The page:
I can get a grasp on the geometry when I imagine cutting a tomato into slices. Imagine the tomato (earth) on the extreme left of the cutting board and the sat on the extreme right. The cuts through the tomato represent rings of equal distance to the sat (ping arcs). For me it’s easier to imagine the motion of the sat as the sat being stationary and slightly turning the tomato to the left or right. Now I can imagine which parts of the rings/slices move faster and which slower.

  411. airlandseaman said,

    April 3, 2014 at 9:43 am

    The frequency is 1643 up and 3615 down. There is no 900 MHz involved.

    I ahve also been skeptical of the s/c induced L band Doppler. It should be a bit larger, I think. But it is based on rough assumptions in the spreadsheet that can be replaced with real numbers, as soon as Duncan drops them in from his model. In any event, STK does not need to use these values. It only needs the S/C to A/C RR, which the Total L band provides. That part is solid.

    Mike

  412. duncansteel said,

    April 3, 2014 at 9:48 am

    @MyKlimber:
    “If I am reading the chart correctly, the Doppler plot attributed to Airlandseaman and reproduced by duncansteel (See link April 3, 2014 at 2:19 am) shows the Doppler due to spacecraft motion to be essentially negligible compared to the Doppler due to aircraft motion.”

    That is true when the aircraft is close to the equator, only.

    Once the aircraft moves north or south after 18:30 or so, because the satellite is moving south consistently through to 00:11 (and accelerating N-S all that time) the satellite’s speed either adds to the aircraft speed if it were heading north; or subtracts from the aircraft speed if it were heading south; in terms of LOS speeds hence Doppler shifts. Get it? As I’ve noted elsewhere, the aircraft was either moving northwards at a low-ish speed, or moving south at a high-ish speed; say 250 knots and 450 knots as ballpark figures. Hence the asymmetry.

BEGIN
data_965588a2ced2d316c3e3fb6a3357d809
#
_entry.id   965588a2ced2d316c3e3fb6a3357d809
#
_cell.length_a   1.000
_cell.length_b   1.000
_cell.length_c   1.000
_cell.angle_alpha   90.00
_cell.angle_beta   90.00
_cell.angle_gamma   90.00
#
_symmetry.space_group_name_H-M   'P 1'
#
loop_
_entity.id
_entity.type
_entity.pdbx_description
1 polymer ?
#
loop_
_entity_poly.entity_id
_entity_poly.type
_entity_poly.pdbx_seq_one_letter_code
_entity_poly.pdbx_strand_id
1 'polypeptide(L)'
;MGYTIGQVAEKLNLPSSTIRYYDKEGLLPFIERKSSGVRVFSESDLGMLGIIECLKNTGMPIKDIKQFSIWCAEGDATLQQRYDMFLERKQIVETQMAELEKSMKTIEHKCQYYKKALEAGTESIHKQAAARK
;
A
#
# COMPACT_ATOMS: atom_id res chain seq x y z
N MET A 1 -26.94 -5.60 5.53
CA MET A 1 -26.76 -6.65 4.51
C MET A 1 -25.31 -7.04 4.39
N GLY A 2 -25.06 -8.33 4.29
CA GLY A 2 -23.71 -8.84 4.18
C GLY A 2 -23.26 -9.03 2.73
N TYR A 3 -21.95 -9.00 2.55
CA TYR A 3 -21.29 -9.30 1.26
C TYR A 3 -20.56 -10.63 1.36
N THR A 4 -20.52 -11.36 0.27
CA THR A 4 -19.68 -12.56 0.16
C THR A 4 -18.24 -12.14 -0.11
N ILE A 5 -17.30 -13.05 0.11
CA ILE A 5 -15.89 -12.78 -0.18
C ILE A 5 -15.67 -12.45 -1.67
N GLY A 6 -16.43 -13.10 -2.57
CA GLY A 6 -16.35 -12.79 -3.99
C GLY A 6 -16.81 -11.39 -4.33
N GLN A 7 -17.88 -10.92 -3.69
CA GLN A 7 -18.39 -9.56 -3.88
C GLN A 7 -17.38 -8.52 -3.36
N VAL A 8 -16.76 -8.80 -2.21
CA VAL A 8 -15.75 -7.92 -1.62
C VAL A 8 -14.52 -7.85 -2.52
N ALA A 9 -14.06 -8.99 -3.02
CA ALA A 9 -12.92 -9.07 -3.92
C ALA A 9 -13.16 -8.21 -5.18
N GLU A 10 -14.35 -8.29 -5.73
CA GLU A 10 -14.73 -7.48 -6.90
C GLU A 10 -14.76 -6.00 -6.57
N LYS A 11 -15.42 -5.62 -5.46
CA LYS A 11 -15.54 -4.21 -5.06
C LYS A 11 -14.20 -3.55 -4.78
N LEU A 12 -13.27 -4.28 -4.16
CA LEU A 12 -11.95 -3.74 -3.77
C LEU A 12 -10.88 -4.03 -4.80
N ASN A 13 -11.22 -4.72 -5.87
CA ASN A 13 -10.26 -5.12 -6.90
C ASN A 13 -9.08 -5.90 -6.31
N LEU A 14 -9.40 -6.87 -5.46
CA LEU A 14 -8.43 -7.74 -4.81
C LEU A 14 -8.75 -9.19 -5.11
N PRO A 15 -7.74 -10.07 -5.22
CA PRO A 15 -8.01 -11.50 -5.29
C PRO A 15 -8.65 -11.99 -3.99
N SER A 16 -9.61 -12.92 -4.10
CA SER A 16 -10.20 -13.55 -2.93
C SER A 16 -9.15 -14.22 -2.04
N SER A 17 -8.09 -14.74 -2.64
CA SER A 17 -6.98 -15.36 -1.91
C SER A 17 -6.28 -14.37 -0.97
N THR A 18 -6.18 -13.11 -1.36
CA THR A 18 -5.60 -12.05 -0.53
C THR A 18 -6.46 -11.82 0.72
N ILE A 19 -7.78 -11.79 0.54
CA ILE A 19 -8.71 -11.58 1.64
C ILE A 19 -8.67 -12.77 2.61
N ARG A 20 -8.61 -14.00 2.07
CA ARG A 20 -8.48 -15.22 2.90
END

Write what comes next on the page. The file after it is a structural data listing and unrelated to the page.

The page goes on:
Duncan

  413. duncansteel said,

    April 3, 2014 at 9:53 am

    It was asked:

    “I think it would be very helpful if @duncansteel could release a table of the line-of-sight velocities between the ground station and the satellite (for the relevant times) using his excellent STK model.”

    Here are the AER positions Inmarsat-3F1 to Perth ground station; email me via my website telling me your email address for a .csv file.

    Velocities follow this message/comment.

    01 Apr 2014 18:56:01
    Satellite-Inmarsat-3F1-To-Place-Perth_LES: Inview Azimuth, Elevation, & Range

    Inmarsat-3F1-To-Perth_LES – AER reported in the object’s default AER frame
    ————————————————————————–
    Time (UTCG) Azimuth (deg) Elevation (deg) Range (km)
    ———————– ————- ————— ————
    7 Mar 2014 16:41:00.000 39.975 -82.032 39238.646835
    7 Mar 2014 16:42:00.000 39.972 -82.032 39239.043483
    7 Mar 2014 16:43:00.000 39.969 -82.032 39239.438388
    7 Mar 2014 16:44:00.000 39.966 -82.031 39239.831542
    7 Mar 2014 16:45:00.000 39.963 -82.031 39240.222938
    7 Mar 2014 16:46:00.000 39.960 -82.031 39240.612569
    7 Mar 2014 16:47:00.000 39.957 -82.031 39241.000425
    7 Mar 2014 16:48:00.000 39.954 -82.031 39241.386500
    7 Mar 2014 16:49:00.000 39.951 -82.031 39241.770786
    7 Mar 2014 16:50:00.000 39.948 -82.030 39242.153275
    7 Mar 2014 16:51:00.000 39.944 -82.030 39242.533959
    7 Mar 2014 16:52:00.000 39.941 -82.030 39242.912832
    7 Mar 2014 16:53:00.000 39.938 -82.030 39243.289886
    7 Mar 2014 16:54:00.000 39.935 -82.030 39243.665112
    7 Mar 2014 16:55:00.000 39.931 -82.029 39244.038505
    7 Mar 2014 16:56:00.000 39.928 -82.029 39244.410055
    7 Mar 2014 16:57:00.000 39.925 -82.029 39244.779757
    7 Mar 2014 16:58:00.000 39.921 -82.029 39245.147602
    7 Mar 2014 16:59:00.000 39.918 -82.029 39245.513584
    7 Mar 2014 17:00:00.000 39.914 -82.028 39245.877695
    7 Mar 2014 17:01:00.000 39.911 -82.028 39246.239928
    7 Mar 2014 17:02:00.000 39.907 -82.028 39246.600276
    7 Mar 2014 17:03:00.000 39.904 -82.028 39246.958731
    7 Mar 2014 17:04:00.000 39.900 -82.028 39247.315287
    7 Mar 2014 17:05:00.000 39.896 -82.028 39247.669937
    7 Mar 2014 17:06:00.000 39.893 -82.027 39248.022674
    7 Mar 2014 17:07:00.000 39.889 -82.027 39248.373490
    7 Mar 2014 17:08:00.000 39.885 -82.027 39248.722379
    7 Mar 2014 17:09:00.000 39.881 -82.027 39249.069335
    7 Mar 2014 17:10:00.000 39.878 -82.027 39249.414349
    7 Mar 2014 17:11:00.000 39.874 -82.027 39249.757415
    7 Mar 2014 17:12:00.000 39.870 -82.026 39250.098528
    7 Mar 2014 17:13:00.000 39.866 -82.026 39250.437679
    7 Mar 2014 17:14:00.000 39.862 -82.026 39250.774863
    7 Mar 2014 17:15:00.000 39.858 -82.026 39251.110072
    7 Mar 2014 17:16:00.000 39.854 -82.026 39251.443301
    7 Mar 2014 17:17:00.000 39.850 -82.026 39251.774542